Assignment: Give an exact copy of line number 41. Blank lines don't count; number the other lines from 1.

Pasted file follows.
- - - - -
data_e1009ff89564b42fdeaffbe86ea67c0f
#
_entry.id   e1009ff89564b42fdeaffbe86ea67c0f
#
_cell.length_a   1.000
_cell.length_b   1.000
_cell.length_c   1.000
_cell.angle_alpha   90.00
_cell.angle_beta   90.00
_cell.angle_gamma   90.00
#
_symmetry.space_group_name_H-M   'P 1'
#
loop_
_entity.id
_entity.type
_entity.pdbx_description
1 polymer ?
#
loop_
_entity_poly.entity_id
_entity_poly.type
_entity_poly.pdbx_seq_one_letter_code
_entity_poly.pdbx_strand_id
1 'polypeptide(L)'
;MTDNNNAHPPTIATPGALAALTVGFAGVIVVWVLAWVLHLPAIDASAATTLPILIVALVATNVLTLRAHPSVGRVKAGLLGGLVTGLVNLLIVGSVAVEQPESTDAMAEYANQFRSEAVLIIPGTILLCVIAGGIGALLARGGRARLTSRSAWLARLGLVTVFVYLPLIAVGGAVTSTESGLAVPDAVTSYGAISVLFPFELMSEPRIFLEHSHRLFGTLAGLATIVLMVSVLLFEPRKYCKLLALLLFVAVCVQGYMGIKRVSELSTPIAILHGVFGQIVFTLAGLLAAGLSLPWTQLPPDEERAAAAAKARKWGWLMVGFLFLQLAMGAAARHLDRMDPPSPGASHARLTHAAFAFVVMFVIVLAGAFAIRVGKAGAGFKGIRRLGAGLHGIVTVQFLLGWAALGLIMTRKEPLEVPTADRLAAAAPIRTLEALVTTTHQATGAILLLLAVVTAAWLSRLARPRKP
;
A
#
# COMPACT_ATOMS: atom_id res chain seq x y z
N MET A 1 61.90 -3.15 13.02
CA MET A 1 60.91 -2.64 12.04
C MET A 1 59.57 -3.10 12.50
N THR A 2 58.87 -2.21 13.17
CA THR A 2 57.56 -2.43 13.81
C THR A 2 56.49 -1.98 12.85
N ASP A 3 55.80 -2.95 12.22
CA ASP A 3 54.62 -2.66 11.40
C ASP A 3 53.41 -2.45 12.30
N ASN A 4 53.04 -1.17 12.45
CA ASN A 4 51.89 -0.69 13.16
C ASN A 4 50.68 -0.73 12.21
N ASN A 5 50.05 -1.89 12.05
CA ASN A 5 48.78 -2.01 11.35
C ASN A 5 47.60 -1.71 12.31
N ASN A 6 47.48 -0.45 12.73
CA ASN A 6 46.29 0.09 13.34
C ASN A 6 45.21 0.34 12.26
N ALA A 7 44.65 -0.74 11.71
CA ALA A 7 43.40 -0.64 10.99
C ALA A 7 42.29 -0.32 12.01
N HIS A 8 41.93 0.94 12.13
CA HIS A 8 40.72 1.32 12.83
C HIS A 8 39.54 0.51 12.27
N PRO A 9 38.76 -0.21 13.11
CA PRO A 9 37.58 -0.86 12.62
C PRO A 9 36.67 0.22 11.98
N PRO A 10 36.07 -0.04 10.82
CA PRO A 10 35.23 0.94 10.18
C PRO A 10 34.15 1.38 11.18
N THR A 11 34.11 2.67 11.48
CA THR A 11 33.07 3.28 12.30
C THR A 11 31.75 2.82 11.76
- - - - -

CA ASN A 4 51.89 -0.69 13.16